Long-Acting Antiretrovirals: Where Are We now?
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Purpose of Review
Current HIV treatment options require daily use of combination antiretroviral drugs. Many persons living with HIV experience treatment fatigue and suboptimal adherence as a result. Long-acting antiretroviral drugs are being developed to expand options for HIV treatment. Here, we review the agents in development, and evaluate data from recent clinical trials. In addition, we anticipate challenges to successful widespread use of long-acting antiretrovirals.
Parenteral nanosuspensions of cabotegravir and rilpivirine, and dapivirine vaginal ring are the farthest in clinical development. Long-acting modalities in earlier development stages employ drug-loaded implants, microparticles, or targeted mutagenesis, among other innovations.
Long-acting antiretroviral drugs promise new options for HIV prevention and treatment, and ways to address poor adherence and treatment fatigue. Further studies will identify the long-acting agents or combinations that are suitable for routine use. Creative solutions will be needed for anticipated implementation challenges.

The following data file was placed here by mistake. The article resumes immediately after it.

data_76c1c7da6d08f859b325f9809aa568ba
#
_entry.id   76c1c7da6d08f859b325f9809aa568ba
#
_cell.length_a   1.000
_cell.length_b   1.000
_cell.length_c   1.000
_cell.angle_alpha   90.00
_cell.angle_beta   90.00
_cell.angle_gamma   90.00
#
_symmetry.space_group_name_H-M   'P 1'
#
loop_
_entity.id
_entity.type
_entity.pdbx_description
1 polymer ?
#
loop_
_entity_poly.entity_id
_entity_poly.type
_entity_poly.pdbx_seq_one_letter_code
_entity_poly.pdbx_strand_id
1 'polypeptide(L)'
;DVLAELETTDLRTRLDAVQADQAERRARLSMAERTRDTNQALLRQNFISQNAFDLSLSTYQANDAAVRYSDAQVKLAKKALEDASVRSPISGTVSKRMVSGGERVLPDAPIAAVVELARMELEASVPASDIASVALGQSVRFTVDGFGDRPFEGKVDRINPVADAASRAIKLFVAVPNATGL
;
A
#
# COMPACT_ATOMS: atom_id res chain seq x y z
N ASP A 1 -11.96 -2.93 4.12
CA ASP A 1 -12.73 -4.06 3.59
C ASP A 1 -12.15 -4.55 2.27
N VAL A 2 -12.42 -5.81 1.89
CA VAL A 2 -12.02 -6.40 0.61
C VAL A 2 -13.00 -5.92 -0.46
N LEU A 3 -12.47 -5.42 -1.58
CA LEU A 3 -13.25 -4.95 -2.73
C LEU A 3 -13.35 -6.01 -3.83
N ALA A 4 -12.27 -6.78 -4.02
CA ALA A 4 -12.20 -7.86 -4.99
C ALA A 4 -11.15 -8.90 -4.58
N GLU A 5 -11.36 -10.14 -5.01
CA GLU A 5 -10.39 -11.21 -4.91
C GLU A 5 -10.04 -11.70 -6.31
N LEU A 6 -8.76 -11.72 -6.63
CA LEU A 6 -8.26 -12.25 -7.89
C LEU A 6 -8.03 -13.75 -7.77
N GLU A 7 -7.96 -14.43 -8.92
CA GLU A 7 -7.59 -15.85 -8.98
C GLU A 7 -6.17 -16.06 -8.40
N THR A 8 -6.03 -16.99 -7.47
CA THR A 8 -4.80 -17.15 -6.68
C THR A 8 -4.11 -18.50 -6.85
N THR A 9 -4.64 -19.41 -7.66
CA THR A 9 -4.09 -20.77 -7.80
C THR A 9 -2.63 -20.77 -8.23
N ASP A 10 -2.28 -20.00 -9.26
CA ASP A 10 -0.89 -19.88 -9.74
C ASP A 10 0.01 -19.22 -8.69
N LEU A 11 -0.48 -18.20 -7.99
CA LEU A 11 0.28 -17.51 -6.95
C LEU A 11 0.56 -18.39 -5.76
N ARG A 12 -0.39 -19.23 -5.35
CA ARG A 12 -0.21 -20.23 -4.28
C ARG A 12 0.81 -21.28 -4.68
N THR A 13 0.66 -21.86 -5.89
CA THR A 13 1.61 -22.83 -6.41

KeywordsLong-acting antiretrovirals HIV treatment HIV prevention Pre-exposure prophylaxis
Compliance with Ethical Standards
Conflict of Interest
Amesika N. Nyaku and Sean G. Kelly report no conflict.
Babafemi O.Taiwo has served as a consultant to ViiV, GlaxoSmithKline (GSK), and Gilead Sciences, and has received research support to Northwestern University from ViiV Healthcare.
Human and Animal Rights and Informed Consent
This manuscript does not contain studies with human or animal subjects performed by any of the authors.
Papers of particular interest, published recently, have been highlighted as: • Of importance •• Of major importance
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